All said, my sincere recommendation for providers is treat the person and the empirical symptoms and not the diagnosis and diagnostic criteria. This is what works best for me in my recovery journey.

Kindest regards

Steve Bringe
Founder, Stand Up To Stigma

Opinion: Behavioral health services for New Mexico peers FIRST

As an involved mental health peer & who has served advisory and leadership roles
in the New Mexico community for 10 years, I question currently proposed immigration policy and its impact on our peer services.

New Mexico is a “Border State” and a large influx of undocumented immigrants will greatly strain already negligently supported programs in the state. It is reasobable to project this influx will endure funding stretched beyond a social Hooke’s constant and generate longer waiting periods for the limited number of providers in New Mexico.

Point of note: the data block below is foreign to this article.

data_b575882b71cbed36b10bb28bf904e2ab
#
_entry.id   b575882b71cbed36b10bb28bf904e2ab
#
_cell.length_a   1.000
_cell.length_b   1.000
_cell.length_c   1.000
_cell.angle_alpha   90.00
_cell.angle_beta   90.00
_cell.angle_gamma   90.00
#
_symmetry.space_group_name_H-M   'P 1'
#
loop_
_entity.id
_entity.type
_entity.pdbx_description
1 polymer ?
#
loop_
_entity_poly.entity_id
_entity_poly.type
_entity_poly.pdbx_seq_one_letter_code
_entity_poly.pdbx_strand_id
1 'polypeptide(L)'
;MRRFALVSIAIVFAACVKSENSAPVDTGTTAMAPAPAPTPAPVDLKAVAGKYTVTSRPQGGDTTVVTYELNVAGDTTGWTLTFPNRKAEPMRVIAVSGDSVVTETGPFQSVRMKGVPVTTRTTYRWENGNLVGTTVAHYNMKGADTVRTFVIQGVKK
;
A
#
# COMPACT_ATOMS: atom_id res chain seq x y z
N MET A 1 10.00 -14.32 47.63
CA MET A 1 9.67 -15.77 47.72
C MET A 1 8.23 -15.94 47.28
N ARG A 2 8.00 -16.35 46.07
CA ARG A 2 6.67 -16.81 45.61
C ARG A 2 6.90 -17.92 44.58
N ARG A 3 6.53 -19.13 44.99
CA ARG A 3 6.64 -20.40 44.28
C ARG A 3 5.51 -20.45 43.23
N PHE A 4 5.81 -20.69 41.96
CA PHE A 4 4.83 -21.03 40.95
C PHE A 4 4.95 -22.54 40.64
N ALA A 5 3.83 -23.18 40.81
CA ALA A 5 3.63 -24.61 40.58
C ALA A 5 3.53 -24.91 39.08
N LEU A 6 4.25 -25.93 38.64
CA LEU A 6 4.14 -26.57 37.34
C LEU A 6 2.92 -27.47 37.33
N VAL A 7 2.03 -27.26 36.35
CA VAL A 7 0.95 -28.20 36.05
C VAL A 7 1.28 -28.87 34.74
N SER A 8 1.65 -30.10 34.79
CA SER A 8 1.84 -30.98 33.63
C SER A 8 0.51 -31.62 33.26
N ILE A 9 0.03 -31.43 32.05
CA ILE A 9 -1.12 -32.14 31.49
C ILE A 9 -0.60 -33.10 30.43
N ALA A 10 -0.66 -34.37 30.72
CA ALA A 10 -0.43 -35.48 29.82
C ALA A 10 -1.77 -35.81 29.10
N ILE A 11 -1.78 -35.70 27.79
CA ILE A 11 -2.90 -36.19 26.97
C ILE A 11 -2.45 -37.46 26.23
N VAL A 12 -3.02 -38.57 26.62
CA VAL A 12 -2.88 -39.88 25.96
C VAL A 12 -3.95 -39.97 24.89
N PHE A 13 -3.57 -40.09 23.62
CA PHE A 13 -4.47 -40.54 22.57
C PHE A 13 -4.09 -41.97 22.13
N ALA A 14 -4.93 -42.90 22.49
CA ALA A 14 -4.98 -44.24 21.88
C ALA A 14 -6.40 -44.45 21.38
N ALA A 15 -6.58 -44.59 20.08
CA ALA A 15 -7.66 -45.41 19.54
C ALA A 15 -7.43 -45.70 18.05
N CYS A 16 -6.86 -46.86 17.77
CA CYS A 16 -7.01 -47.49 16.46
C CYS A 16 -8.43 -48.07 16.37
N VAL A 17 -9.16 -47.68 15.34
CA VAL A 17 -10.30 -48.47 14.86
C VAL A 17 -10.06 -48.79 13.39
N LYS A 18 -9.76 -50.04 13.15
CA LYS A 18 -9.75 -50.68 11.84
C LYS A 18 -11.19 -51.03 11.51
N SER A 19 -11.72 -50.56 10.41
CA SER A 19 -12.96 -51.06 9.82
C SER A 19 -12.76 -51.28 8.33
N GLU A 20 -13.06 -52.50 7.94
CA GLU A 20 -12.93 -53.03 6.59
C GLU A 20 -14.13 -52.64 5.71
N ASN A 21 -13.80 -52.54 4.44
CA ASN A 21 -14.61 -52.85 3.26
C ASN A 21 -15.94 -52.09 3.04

A typical waiting period for an outpatient behavioral health appointment is three to six months. Our homeless population is underserved with an ever growing population – obviously, housing needs are a HUGE issues for our community. Inpatient stays are revolving doors because inpatient treatment is about immediate stablization and not sustained outpatient success in recovery and wellness.

Why? Funding. Or more specifically, lack of funding. New Mexico doesn’t have a lot of money. Providing every behavioral health service needed for our community takes money. We don’t have enough.

This is an entirely unpopular platform and I’ve been called “heartless”, “racist”, “anti-immigrant”, “white supremicist” (my ancestry makes me one quarter Chinese and one quarter Tahitian – first generation born in America), and a number of other rhetorical barbs designed to shame me for my strong beliefs on social services in New Mexico.